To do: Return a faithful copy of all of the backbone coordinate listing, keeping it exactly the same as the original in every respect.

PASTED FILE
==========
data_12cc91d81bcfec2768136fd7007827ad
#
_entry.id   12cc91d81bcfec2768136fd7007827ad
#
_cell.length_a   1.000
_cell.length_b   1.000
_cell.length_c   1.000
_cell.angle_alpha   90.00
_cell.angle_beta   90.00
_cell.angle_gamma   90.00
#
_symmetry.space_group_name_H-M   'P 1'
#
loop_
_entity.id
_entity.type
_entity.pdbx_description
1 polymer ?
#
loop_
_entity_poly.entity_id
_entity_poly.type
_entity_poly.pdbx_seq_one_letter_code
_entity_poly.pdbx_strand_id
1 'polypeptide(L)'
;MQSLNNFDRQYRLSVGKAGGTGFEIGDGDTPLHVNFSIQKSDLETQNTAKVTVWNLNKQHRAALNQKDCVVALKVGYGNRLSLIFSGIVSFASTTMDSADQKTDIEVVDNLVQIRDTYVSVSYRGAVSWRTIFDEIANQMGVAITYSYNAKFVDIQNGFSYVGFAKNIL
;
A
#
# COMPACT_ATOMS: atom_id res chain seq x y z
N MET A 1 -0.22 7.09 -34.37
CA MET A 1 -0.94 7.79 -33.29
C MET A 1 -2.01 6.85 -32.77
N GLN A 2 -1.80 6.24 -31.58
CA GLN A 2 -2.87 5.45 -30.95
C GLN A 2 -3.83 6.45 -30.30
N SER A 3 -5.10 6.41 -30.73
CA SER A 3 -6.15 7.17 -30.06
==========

data_12cc91d81bcfec2768136fd7007827ad
#
_entry.id   12cc91d81bcfec2768136fd7007827ad
#
_cell.length_a   1.000
_cell.length_b   1.000
_cell.length_c   1.000
_cell.angle_alpha   90.00
_cell.angle_beta   90.00
_cell.angle_gamma   90.00
#
_symmetry.space_group_name_H-M   'P 1'
#
loop_
_entity.id
_entity.type
_entity.pdbx_description
1 polymer ?
#
loop_
_entity_poly.entity_id
_entity_poly.type
_entity_poly.pdbx_seq_one_letter_code
_entity_poly.pdbx_strand_id
1 'polypeptide(L)'
;MQSLNNFDRQYRLSVGKAGGTGFEIGDGDTPLHVNFSIQKSDLETQNTAKVTVWNLNKQHRAALNQKDCVVALKVGYGNRLSLIFSGIVSFASTTMDSADQKTDIEVVDNLVQIRDTYVSVSYRGAVSWRTIFDEIANQMGVAITYSYNAKFVDIQNGFSYVGFAKNIL
;
A
#
# COMPACT_ATOMS: atom_id res chain seq x y z
N MET A 1 -0.22 7.09 -34.37
CA MET A 1 -0.94 7.79 -33.29
C MET A 1 -2.01 6.85 -32.77
N GLN A 2 -1.80 6.24 -31.58
CA GLN A 2 -2.87 5.45 -30.95
C GLN A 2 -3.83 6.45 -30.30
N SER A 3 -5.10 6.41 -30.73
CA SER A 3 -6.15 7.17 -30.06